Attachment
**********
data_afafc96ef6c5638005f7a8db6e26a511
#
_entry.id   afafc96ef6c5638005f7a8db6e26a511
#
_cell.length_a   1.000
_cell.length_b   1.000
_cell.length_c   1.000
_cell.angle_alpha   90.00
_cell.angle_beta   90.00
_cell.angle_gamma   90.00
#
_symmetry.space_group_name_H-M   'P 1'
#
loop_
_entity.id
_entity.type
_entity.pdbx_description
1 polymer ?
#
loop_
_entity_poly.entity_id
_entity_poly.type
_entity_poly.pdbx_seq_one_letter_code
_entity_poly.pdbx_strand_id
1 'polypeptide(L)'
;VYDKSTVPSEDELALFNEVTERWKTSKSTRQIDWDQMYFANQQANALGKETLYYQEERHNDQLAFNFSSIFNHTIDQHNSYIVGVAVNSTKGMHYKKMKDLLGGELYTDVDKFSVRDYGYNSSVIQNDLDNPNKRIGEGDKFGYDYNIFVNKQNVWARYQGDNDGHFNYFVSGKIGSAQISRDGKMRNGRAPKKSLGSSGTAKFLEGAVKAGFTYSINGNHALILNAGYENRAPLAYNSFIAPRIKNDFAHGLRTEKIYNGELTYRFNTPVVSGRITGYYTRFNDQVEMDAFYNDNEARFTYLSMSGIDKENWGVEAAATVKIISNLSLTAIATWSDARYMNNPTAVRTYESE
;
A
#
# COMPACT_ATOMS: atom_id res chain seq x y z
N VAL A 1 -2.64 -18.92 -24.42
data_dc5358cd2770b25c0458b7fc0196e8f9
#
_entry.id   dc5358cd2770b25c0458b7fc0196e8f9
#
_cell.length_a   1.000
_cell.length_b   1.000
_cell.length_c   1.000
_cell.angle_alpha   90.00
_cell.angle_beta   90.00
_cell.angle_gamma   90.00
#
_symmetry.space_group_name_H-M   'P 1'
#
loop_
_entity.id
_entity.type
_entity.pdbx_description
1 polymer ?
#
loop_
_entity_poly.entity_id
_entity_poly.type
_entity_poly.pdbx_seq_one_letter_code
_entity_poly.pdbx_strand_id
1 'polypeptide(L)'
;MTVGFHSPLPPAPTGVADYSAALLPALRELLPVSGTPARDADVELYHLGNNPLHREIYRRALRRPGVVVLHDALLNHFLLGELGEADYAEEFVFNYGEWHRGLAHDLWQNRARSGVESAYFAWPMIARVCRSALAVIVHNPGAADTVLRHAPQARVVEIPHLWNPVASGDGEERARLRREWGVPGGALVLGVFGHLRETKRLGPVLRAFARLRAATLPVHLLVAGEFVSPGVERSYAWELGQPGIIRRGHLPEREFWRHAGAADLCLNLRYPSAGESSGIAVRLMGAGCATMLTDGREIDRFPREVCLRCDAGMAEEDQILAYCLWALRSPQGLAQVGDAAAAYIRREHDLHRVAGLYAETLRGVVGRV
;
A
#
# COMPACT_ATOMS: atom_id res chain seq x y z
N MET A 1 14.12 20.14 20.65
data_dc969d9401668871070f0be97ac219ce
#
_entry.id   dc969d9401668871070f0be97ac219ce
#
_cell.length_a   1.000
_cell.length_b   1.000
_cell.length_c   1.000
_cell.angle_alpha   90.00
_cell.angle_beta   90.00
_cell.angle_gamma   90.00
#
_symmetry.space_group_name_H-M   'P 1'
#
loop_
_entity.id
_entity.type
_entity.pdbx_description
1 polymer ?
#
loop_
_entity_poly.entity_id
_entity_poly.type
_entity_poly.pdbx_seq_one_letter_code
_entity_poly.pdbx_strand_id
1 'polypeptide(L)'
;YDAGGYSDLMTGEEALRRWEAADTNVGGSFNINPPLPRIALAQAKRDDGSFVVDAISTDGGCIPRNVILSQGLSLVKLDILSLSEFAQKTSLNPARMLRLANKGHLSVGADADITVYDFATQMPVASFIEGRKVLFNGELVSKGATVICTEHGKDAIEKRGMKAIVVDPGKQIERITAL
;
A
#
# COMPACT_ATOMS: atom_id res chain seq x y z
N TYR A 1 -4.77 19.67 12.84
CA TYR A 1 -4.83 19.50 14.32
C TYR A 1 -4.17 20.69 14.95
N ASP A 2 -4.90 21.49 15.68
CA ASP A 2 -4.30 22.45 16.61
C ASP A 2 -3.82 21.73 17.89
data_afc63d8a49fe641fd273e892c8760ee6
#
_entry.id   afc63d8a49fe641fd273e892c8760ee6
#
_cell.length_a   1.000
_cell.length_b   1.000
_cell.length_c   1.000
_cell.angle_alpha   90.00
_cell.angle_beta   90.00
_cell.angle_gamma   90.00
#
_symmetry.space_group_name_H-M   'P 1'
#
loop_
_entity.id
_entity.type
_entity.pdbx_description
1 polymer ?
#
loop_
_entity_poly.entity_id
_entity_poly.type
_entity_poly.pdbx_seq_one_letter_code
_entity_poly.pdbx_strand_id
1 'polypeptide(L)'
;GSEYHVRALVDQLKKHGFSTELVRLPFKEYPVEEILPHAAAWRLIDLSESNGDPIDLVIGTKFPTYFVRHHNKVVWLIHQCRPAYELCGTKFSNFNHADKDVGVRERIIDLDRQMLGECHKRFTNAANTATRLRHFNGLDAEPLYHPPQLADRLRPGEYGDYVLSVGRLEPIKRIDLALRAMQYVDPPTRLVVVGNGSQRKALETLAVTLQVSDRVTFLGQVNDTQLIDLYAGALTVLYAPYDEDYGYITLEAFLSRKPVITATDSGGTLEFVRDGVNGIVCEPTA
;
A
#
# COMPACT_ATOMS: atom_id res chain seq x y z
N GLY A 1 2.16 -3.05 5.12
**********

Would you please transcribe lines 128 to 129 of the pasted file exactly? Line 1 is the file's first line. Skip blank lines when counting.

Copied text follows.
# COMPACT_ATOMS: atom_id res chain seq x y z
N GLY A 1 2.16 -3.05 5.12